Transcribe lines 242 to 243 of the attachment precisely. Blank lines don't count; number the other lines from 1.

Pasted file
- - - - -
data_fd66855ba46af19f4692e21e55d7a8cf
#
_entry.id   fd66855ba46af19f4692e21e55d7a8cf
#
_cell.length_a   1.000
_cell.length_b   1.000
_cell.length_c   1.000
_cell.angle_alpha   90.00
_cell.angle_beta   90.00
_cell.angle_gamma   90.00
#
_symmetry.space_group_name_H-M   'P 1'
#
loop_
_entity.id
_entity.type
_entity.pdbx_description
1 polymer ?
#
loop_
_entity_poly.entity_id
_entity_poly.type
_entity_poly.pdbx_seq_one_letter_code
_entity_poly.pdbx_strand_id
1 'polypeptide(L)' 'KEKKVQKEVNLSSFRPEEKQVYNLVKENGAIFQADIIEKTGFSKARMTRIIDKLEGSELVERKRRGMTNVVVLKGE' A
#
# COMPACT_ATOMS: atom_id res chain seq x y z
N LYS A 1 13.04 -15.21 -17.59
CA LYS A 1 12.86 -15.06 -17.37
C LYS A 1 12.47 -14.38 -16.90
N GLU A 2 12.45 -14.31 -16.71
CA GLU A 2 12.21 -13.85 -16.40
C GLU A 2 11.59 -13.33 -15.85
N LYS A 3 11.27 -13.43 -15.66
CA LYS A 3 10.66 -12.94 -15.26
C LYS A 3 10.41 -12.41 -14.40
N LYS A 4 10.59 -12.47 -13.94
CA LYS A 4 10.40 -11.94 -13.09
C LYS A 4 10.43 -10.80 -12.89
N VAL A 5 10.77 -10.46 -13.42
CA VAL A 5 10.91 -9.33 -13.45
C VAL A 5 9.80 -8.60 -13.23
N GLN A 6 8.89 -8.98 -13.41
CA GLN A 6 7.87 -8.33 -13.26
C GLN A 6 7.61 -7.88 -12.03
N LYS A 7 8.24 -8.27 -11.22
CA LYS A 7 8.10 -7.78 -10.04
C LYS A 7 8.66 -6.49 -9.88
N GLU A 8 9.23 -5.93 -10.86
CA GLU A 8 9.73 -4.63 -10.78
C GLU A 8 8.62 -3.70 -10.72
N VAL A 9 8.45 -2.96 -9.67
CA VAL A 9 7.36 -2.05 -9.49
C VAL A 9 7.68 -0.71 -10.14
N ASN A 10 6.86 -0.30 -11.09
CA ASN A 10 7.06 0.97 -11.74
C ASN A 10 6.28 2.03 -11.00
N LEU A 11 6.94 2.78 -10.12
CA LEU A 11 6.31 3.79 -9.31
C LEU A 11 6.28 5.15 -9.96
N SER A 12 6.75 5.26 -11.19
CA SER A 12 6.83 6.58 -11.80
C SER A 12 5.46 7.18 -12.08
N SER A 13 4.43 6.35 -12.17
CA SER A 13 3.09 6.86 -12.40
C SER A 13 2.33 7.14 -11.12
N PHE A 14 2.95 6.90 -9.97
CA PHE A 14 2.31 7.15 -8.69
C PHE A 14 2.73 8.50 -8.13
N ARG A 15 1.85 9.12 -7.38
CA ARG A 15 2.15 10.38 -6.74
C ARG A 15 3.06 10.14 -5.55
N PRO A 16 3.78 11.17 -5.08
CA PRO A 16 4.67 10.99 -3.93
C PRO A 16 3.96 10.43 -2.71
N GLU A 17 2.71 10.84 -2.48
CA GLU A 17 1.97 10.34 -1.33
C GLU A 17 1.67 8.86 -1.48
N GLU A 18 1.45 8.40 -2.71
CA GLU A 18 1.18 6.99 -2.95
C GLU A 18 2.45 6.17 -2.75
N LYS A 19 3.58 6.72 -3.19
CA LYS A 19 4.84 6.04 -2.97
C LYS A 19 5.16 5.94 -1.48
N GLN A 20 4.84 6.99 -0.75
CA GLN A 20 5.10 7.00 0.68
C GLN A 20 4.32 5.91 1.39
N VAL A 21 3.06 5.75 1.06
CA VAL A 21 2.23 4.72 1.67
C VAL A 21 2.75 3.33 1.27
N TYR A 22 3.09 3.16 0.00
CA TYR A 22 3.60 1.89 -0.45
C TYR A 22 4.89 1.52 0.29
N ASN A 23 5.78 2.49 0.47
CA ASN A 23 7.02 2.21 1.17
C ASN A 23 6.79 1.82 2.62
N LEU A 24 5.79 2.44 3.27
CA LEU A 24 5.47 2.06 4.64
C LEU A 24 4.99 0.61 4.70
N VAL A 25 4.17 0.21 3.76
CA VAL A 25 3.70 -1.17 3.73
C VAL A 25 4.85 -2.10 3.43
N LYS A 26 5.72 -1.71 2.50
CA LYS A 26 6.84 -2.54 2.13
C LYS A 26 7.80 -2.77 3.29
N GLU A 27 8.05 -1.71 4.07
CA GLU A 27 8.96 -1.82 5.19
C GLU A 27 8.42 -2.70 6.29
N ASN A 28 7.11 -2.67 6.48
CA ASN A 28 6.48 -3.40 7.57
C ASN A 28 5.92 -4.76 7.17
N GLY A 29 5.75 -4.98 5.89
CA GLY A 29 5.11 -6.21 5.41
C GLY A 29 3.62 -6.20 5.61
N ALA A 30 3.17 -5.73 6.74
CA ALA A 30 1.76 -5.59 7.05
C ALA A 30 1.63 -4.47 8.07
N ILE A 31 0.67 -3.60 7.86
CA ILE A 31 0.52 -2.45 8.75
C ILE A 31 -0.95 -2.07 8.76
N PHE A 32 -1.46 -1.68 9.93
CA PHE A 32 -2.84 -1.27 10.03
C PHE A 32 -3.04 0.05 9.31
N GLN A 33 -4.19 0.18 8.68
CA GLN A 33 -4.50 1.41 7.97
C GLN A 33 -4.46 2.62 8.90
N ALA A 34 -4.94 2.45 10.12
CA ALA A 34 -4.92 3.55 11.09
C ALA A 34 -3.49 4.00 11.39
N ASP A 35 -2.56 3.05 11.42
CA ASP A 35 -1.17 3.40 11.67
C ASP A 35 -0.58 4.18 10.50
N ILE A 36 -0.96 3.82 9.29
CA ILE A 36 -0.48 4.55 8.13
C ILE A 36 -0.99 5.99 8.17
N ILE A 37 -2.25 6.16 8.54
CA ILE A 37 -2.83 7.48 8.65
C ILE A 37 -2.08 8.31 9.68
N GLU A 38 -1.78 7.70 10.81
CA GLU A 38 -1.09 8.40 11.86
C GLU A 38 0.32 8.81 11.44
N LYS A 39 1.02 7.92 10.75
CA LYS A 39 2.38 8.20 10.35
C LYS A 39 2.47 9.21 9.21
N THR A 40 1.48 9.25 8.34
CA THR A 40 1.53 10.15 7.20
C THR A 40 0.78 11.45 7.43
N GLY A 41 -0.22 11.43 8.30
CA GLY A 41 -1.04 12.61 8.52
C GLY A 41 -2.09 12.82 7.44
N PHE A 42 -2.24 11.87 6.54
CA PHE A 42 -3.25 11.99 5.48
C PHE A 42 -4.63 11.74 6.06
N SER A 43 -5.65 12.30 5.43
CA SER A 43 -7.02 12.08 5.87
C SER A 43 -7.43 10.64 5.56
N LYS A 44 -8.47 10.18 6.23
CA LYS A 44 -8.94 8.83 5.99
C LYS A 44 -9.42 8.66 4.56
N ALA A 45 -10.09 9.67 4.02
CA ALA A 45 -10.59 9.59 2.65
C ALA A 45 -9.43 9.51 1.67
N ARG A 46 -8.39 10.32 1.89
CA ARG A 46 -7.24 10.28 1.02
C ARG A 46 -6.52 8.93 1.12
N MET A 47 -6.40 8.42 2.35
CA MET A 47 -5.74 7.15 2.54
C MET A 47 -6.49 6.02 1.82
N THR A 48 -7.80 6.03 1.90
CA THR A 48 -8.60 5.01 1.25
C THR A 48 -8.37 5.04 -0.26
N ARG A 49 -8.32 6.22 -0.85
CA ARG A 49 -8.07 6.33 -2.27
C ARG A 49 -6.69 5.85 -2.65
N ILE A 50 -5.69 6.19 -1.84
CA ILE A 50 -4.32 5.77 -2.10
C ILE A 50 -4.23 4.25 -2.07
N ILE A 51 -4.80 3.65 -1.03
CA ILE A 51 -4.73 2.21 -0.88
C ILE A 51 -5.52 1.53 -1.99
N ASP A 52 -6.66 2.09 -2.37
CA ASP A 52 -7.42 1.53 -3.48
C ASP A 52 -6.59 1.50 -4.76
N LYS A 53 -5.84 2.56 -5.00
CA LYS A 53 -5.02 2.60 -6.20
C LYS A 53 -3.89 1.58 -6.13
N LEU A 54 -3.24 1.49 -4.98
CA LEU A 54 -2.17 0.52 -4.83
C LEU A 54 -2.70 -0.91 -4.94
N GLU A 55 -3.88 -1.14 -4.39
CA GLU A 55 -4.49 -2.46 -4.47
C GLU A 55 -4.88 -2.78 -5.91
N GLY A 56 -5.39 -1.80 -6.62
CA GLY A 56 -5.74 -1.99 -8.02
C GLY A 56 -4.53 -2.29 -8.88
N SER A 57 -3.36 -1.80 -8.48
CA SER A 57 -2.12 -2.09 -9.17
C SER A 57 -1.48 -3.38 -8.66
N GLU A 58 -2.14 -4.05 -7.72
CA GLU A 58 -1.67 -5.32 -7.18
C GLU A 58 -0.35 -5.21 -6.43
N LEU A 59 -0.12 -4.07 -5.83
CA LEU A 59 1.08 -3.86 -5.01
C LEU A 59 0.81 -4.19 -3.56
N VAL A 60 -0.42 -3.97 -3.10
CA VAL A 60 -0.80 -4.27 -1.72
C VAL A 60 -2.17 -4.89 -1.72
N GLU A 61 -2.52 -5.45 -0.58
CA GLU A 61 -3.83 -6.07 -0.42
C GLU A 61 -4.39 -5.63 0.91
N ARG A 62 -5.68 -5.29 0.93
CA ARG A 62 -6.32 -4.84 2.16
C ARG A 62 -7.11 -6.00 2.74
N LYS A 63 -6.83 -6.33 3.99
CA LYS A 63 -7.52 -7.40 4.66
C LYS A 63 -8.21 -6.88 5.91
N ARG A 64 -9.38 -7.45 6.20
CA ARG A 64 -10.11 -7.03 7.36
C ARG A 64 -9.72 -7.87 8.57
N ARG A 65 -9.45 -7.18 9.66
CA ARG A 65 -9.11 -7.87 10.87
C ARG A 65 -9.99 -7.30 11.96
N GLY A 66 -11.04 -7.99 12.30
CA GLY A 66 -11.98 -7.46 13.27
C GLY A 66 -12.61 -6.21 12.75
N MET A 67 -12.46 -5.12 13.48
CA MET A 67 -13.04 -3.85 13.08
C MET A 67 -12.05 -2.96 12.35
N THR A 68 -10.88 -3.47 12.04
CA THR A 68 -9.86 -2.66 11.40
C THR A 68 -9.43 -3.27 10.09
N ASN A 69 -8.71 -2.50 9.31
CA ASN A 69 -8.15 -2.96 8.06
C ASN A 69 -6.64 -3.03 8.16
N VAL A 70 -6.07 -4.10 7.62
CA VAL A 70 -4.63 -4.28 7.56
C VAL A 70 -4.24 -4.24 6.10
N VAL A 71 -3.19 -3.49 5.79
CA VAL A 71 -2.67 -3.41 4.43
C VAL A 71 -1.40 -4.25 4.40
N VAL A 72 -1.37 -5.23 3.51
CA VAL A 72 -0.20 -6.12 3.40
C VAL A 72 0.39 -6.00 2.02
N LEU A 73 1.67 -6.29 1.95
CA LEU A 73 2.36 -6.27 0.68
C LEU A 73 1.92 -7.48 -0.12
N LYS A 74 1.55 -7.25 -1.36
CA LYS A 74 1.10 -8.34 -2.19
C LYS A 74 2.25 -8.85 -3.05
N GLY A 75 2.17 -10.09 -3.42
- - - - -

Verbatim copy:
CA VAL A 72 -0.20 -6.12 3.40
C VAL A 72 0.39 -6.00 2.02